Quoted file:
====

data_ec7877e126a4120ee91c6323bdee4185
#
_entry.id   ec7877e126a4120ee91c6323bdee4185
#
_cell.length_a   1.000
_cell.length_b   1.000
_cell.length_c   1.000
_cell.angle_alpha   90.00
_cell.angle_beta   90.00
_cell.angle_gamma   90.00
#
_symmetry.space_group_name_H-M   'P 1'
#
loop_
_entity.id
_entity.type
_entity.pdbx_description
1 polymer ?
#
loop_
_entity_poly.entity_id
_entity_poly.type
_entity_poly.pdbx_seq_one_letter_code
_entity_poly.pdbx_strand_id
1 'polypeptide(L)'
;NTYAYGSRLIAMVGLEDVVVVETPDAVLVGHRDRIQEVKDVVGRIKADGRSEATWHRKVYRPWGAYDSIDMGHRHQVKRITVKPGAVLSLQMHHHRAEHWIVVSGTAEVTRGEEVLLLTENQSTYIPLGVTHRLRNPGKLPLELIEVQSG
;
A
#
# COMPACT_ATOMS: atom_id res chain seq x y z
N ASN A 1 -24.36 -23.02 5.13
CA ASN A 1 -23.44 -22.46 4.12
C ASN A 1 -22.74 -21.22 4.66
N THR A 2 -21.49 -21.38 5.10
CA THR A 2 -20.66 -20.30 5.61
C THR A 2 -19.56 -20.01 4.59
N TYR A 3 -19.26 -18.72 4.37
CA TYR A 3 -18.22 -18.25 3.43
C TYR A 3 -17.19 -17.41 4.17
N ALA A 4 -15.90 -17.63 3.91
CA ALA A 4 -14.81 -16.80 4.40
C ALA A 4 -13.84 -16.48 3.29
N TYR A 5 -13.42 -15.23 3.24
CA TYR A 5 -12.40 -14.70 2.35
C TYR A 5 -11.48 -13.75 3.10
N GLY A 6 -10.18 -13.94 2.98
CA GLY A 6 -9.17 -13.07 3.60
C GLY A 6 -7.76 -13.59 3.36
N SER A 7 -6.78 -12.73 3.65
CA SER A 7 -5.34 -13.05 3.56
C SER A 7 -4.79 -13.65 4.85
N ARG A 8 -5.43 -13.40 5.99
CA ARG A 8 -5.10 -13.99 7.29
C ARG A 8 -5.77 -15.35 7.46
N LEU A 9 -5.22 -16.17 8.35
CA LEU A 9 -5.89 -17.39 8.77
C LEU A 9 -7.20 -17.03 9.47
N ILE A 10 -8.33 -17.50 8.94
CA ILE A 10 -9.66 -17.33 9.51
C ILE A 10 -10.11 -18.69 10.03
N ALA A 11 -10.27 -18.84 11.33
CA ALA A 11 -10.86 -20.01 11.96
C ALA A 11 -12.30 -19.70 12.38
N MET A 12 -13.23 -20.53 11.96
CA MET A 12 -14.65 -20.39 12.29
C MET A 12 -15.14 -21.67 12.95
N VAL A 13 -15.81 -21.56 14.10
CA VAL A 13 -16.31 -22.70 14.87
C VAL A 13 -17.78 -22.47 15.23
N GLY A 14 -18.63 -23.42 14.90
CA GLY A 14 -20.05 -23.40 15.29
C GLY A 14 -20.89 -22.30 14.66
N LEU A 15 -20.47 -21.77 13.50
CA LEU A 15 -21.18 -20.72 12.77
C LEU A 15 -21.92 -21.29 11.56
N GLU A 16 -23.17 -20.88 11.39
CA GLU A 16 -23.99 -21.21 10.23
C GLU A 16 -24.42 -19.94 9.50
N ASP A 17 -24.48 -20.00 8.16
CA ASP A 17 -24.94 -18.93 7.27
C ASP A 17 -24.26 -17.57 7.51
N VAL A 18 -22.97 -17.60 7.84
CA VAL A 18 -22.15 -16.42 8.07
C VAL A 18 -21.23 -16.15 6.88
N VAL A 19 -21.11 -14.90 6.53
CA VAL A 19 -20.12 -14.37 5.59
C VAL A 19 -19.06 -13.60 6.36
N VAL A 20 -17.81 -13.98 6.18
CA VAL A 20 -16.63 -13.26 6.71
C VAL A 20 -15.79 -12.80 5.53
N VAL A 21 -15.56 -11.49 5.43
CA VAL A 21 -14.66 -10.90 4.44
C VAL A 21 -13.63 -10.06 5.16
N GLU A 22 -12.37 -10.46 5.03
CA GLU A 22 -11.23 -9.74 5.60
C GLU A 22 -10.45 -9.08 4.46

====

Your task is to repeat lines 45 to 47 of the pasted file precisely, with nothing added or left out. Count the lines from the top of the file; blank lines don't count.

C TYR A 5 -11.48 -13.75 3.10
N GLY A 6 -10.18 -13.94 2.98
CA GLY A 6 -9.17 -13.07 3.60